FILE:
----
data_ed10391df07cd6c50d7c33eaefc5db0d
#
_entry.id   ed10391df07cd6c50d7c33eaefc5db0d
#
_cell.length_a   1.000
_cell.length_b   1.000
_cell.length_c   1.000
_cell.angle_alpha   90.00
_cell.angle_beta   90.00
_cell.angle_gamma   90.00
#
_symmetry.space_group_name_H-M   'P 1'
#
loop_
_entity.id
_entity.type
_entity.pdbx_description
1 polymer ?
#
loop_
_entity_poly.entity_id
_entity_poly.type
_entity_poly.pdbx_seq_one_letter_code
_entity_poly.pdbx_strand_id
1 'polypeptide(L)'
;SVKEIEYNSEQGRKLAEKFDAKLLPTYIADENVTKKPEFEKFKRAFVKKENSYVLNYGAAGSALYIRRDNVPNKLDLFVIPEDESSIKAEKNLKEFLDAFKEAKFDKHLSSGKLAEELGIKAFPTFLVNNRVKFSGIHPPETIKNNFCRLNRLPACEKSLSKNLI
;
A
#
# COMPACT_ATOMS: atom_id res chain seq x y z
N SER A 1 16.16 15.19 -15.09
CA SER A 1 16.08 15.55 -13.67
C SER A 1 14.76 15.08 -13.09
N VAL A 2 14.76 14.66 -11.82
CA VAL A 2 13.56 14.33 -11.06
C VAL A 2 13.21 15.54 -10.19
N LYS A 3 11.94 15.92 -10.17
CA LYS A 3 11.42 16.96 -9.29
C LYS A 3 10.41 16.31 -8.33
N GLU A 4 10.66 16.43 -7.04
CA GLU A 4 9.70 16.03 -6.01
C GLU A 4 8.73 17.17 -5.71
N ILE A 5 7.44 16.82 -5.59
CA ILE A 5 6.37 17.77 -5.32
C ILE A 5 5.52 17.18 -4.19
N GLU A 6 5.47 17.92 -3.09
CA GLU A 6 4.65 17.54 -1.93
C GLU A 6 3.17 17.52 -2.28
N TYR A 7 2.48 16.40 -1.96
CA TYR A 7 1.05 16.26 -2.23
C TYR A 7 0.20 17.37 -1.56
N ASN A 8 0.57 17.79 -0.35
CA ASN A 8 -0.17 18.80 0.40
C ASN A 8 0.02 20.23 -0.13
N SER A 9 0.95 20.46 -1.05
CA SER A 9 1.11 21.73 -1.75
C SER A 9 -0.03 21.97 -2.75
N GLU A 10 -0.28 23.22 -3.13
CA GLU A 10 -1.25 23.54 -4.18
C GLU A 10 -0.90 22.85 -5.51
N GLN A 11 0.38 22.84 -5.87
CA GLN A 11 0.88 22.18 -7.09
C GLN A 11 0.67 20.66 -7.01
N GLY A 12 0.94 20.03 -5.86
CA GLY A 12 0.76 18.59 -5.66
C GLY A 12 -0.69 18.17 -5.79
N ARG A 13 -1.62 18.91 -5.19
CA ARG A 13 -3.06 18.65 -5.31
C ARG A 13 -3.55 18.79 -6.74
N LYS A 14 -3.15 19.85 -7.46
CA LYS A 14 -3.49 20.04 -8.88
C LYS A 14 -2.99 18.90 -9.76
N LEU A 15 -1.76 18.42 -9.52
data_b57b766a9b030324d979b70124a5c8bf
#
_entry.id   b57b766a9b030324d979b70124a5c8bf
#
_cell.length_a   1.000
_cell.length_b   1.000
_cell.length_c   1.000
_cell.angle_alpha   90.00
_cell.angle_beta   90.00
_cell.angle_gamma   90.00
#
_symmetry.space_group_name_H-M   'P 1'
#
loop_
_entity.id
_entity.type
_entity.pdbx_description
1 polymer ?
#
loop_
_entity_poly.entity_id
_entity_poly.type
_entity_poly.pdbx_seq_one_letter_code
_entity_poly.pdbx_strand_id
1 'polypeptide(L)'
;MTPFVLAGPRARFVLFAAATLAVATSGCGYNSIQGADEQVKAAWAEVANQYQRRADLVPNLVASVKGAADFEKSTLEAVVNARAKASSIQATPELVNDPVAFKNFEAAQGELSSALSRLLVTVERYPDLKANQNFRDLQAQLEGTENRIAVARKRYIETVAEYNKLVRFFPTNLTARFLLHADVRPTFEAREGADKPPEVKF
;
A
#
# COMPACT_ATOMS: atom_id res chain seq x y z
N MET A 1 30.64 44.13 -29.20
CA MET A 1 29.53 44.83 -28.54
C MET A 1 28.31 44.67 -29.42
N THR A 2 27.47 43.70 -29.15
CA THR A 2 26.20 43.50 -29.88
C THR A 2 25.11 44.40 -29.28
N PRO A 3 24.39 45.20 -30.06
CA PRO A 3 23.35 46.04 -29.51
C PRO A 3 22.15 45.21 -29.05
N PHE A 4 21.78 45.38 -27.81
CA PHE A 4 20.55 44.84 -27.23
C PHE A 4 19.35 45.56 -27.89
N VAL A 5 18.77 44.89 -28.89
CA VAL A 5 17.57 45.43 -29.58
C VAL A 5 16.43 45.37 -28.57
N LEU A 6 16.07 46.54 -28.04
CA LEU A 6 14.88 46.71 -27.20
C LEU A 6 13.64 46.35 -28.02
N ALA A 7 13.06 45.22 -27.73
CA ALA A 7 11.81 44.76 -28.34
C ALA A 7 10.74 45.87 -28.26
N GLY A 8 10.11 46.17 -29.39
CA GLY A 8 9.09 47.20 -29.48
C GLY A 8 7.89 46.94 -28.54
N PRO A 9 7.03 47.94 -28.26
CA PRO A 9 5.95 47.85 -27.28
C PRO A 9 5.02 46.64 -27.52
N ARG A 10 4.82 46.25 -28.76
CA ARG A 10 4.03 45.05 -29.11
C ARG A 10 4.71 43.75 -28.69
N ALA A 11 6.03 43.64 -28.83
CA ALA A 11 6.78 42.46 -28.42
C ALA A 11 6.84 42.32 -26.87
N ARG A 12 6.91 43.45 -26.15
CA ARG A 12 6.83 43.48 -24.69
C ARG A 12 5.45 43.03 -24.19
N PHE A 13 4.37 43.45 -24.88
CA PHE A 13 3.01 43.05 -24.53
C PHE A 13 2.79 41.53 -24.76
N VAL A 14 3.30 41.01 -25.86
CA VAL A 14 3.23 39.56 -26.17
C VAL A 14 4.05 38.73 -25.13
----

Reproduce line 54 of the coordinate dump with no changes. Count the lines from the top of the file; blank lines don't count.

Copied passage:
C ASN A 8 0.02 20.23 -0.13